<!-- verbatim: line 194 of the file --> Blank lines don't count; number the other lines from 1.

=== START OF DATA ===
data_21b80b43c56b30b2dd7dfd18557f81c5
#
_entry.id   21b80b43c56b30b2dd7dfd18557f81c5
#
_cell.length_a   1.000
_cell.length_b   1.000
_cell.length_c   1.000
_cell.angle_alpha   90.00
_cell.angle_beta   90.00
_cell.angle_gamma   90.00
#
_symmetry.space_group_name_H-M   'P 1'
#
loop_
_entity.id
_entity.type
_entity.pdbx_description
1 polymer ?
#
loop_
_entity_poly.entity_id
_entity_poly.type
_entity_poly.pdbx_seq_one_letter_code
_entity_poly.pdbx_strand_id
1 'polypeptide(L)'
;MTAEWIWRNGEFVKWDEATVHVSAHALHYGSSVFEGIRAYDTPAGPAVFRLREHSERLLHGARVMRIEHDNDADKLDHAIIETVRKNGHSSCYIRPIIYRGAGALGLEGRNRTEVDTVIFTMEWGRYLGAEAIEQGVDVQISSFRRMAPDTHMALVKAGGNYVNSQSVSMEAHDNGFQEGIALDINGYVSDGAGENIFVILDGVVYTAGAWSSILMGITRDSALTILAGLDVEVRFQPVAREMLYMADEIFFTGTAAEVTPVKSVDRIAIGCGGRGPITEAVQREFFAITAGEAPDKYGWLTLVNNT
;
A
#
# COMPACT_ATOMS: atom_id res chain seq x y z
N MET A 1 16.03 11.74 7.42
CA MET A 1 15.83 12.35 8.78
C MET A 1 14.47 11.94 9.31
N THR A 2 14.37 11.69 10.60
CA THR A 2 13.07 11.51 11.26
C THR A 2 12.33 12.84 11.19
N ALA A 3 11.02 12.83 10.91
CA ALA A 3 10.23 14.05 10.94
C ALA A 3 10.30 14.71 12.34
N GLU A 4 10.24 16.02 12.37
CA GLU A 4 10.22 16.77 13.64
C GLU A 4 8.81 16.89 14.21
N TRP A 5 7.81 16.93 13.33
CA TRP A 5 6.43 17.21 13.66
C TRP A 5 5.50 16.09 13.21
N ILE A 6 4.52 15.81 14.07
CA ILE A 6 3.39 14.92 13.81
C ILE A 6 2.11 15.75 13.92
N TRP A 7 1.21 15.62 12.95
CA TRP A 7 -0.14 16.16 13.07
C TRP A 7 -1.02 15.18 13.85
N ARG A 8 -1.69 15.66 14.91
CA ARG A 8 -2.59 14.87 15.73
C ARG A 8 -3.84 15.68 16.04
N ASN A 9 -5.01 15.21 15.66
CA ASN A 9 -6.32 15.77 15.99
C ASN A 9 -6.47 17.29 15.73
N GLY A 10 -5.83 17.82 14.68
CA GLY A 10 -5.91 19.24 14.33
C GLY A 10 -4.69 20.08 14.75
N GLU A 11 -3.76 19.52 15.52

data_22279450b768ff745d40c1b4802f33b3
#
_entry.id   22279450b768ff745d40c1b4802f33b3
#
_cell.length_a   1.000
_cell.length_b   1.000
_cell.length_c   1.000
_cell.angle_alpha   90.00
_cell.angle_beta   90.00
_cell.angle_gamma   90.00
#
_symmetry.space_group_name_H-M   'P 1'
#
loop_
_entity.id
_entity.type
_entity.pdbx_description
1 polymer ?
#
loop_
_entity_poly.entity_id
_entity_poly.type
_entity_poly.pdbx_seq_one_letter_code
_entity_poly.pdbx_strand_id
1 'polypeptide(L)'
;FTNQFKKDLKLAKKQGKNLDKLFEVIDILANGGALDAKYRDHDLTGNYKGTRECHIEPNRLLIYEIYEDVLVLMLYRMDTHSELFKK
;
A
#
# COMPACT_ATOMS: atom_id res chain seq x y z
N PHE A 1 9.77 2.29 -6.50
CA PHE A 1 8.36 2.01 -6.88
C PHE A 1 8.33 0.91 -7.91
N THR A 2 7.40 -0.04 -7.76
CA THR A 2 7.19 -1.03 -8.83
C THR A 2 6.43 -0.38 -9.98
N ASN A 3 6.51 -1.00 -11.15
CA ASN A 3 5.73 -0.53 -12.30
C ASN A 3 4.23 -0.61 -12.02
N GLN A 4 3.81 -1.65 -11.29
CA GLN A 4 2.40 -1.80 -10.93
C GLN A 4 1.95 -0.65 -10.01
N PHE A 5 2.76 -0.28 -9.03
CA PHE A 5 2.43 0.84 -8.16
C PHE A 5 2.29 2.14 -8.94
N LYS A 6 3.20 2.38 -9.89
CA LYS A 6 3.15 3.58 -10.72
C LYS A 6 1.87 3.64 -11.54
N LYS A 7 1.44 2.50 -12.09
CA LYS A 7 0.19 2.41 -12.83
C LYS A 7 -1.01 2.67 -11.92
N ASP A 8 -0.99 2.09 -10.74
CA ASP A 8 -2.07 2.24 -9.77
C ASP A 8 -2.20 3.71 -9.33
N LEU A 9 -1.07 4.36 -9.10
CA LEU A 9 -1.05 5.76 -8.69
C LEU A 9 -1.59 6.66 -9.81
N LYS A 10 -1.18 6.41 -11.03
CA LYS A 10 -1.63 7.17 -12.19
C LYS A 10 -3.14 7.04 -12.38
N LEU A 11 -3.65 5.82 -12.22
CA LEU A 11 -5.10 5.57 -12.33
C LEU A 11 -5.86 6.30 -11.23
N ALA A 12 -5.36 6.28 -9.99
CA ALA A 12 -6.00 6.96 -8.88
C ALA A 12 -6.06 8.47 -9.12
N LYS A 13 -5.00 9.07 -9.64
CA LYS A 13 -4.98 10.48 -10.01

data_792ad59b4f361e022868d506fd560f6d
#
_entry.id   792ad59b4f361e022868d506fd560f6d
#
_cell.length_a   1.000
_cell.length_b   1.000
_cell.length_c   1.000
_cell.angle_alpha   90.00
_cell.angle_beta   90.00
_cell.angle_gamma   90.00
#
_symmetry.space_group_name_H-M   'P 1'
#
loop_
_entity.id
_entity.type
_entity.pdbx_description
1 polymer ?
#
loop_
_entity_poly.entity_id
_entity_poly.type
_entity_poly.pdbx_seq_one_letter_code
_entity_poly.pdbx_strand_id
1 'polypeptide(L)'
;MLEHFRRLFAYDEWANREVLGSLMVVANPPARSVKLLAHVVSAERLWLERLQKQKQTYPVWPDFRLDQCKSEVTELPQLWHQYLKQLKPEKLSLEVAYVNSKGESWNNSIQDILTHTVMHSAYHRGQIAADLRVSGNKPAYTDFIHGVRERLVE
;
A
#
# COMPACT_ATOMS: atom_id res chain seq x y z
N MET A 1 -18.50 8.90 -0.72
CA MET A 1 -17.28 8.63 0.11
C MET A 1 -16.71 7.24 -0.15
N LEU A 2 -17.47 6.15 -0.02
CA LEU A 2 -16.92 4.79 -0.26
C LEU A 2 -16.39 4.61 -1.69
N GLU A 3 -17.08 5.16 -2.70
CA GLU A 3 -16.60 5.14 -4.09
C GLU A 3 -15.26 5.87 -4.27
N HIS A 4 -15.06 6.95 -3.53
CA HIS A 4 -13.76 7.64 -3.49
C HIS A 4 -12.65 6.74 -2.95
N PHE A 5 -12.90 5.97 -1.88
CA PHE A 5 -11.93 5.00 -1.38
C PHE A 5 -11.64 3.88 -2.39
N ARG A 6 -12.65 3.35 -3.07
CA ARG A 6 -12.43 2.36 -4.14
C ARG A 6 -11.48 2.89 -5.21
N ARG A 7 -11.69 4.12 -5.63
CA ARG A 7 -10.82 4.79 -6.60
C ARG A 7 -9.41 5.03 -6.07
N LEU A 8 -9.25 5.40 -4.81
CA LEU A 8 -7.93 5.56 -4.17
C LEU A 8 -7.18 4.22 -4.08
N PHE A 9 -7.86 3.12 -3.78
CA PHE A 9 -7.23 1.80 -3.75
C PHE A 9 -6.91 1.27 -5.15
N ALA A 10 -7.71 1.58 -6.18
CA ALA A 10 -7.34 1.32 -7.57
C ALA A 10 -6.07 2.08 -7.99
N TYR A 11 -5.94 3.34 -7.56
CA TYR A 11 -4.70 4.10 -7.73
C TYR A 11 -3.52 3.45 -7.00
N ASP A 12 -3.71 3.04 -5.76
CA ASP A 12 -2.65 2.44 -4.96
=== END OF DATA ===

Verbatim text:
CA ASP A 12 -2.65 2.44 -4.96